Employees win and employees lose as a natural course of life events. At times, we notice exceptional employees who have all of the right skills but fail anyway. Pulling out our hair we wonder, “can’t they see what they are doing?” Unfortunately, they may not actually be able to see how their self-handicapping thoughts are influencing their outcomes. Such awareness may be a little too outside their conscious thought for critical evaluation. New research helps highlight why such phenomenon occurs and how to overcome it.
Many failures in life are caused by self-sabotage of one’s own abilities and skills. The concept of self-handicapping is a self-imposed strategy of avoiding evaluations of performance by developing strategies to implement barriers (Jones & Berglas, 1978). These barriers are created in order to protect short-term self-esteem but damages long-term proper evaluations of self. Who can blame themselves when there are millions of reasons to fail?
Employees may be self-handicapping when they are capable of completing projects but fail to do so because of poor choices. For example, an important project that does not get enough attention due to distracting work events may be self-imposed if this employee has chosen to engage and focus on these side projects. There are many legitimate excuses why some project was not completed effectively but self-handicapping may be the root when these excuses are within the employee’s control.
Self-handicapping often occurs when employees are unsure of their abilities to perform the tasks set in front of them (McCrea, et. al. 2008). This unsure perception leads this person to inadvertently develop strategies that offer readymade excuses when failures do occur in order to avoid criticalness. The whole strategy is designed to protect a person’s self-esteem from proper self-evaluation and correction.
The saddest part about self-handicapping is that employees may be completely capable of finishing satisfactory projects that benefit the organization or themselves. However, when such handicapping does occur the employee themselves are often unaware of what they are doing or why they are doing it. In order to change the way employees perform it is necessary to change the way they view themselves.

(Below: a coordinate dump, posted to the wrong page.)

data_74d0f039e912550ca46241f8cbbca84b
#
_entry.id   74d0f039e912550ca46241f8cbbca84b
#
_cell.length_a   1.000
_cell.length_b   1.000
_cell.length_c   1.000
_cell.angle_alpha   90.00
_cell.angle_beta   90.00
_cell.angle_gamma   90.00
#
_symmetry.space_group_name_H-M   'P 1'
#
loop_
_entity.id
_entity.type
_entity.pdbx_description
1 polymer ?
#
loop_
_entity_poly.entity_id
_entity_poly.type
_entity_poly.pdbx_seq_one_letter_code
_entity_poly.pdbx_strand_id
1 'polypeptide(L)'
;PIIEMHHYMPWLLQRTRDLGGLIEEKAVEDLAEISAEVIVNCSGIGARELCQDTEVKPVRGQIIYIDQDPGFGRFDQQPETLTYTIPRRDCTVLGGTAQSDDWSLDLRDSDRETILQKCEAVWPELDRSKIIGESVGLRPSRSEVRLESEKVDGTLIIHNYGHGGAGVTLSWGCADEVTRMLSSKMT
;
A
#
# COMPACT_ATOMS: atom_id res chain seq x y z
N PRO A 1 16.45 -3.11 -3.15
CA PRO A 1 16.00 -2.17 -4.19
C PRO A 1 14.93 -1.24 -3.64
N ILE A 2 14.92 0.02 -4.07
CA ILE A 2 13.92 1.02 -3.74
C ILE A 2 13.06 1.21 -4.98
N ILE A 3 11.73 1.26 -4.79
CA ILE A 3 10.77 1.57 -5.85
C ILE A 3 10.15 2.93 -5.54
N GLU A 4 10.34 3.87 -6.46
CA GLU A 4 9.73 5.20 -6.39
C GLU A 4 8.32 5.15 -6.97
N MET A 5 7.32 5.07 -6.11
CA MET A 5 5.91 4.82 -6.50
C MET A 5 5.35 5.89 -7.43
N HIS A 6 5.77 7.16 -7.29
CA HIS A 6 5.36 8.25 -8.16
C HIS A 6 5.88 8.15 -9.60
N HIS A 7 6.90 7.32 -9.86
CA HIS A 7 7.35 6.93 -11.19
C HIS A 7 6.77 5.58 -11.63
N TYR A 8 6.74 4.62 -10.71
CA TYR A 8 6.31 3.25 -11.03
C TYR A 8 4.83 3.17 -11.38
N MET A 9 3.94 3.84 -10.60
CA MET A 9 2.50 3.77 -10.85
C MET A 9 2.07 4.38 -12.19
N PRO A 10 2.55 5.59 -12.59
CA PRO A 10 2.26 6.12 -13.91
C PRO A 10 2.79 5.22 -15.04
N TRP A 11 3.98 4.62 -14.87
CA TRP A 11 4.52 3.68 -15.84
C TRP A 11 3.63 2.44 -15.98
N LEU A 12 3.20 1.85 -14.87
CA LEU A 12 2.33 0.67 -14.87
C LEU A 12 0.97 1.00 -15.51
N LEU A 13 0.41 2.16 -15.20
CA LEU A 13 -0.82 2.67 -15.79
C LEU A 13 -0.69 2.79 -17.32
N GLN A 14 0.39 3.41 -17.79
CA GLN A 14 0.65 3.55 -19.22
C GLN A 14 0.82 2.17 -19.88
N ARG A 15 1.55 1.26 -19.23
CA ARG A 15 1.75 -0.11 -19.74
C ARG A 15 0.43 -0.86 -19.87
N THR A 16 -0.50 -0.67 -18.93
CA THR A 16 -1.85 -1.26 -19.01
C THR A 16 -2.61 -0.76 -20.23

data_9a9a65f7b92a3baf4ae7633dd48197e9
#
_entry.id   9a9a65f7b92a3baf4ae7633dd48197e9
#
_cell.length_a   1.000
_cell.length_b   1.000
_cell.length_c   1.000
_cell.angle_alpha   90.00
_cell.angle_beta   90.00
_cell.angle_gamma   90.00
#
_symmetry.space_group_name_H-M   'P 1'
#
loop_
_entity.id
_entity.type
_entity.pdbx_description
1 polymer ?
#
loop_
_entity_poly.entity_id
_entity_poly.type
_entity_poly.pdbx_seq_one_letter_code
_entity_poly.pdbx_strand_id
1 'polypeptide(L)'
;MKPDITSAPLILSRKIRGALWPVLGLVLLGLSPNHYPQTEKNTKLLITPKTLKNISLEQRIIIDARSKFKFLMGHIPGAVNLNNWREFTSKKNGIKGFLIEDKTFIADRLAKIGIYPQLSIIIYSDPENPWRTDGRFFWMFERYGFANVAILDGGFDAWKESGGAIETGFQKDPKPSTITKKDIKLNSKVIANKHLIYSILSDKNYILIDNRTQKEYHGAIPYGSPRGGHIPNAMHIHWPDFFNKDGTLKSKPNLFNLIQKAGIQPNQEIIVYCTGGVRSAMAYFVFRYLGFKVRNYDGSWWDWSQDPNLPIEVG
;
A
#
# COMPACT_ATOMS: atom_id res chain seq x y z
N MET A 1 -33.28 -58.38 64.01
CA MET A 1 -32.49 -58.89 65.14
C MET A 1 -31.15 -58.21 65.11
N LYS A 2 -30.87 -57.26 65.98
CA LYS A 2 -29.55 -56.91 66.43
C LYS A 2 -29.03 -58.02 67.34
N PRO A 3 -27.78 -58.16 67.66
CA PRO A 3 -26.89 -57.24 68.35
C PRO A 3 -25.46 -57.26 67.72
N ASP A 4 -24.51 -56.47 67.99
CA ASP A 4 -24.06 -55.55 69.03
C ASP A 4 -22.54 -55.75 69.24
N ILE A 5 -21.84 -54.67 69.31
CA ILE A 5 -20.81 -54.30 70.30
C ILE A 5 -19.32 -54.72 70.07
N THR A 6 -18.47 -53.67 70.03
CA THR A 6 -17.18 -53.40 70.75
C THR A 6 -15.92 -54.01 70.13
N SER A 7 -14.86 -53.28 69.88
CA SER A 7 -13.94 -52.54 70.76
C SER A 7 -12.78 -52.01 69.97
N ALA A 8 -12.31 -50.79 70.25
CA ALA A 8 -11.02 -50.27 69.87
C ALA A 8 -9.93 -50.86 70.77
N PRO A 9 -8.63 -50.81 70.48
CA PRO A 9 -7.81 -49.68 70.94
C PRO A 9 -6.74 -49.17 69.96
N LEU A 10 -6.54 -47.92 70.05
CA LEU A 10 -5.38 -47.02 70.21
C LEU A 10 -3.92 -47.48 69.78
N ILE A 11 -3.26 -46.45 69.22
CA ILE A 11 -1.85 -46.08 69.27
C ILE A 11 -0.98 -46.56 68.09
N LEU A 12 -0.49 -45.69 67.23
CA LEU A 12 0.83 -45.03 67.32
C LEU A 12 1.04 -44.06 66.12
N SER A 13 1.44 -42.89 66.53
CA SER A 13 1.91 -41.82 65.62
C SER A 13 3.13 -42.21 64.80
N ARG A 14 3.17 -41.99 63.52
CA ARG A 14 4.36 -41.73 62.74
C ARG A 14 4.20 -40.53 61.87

Who is most likely to self-handicap? Employees who are more likely to evaluate themselves negatively are also more likely to self-handicap (Spalding & Hardin, 1999). In most cases this is an automatic cognition process as part of quick heuristics learned over one’s lifetime. Counter information is either ignored or not forthcoming thereby limiting critical thinking.
Four studies conducted by Mccrea & Flamm (2012) evaluated college students for self-handicapping traits and behaviors. Each of the four studies had different criteria and focused on a particular aspect of self-handicapping between genders. Independent judges were used to help code thoughts as participates engaged in the process of self-evaluation. Participants were unaware that the tests focused on self-handicapping strategies and were told the research was on intelligence.
-Threatening tasks with public evaluation combined with individual personality traits led to downward thought projection (prefactuals).
-The downward prefactuals helped participants identify possible excuses.
-The identified excuses primed individual behavior.
-Cognitive load helped people not to think about negative prefactuals and therefore improved performance.
-The determining of possible reasons for failure may be a result of unconscious strategies that produce anxiety.
-Upward prefactuals (positive thoughts) may limit the impact of self-handicapping thinking on performance.
The study helps managers and business leaders understand that handicapping behavior may be unknown to their employees. Such behavior is often automatic and outside of the employees awareness. However, cognitive load and positive thinking may have some level of impact on the overall performance and minimizing the impact of self-handicapping behavior. Helping employees understand how their thoughts are leading to negative outcomes may help them gain greater awareness of their performance outcomes.
Jones, E. & Berglas, S. (1978). Control of attributions about the self through self-handicapping strategies: the appeal of alcohol and the role of underachievement. Personality and Social Psychology Bulletin, 4, 200-206.
Mccrea, S. & Flamm, A. (2012). Dysfunctional anticipatory thoughts and the self-handicapping strategy. European Journal of Social Psychology, 42, 72-81.
McCrea, S., et. al. (2008). The worker scale: developing a measure to explain gender differences in behavioral self-handicapping. Journal of Research and Personality, 42.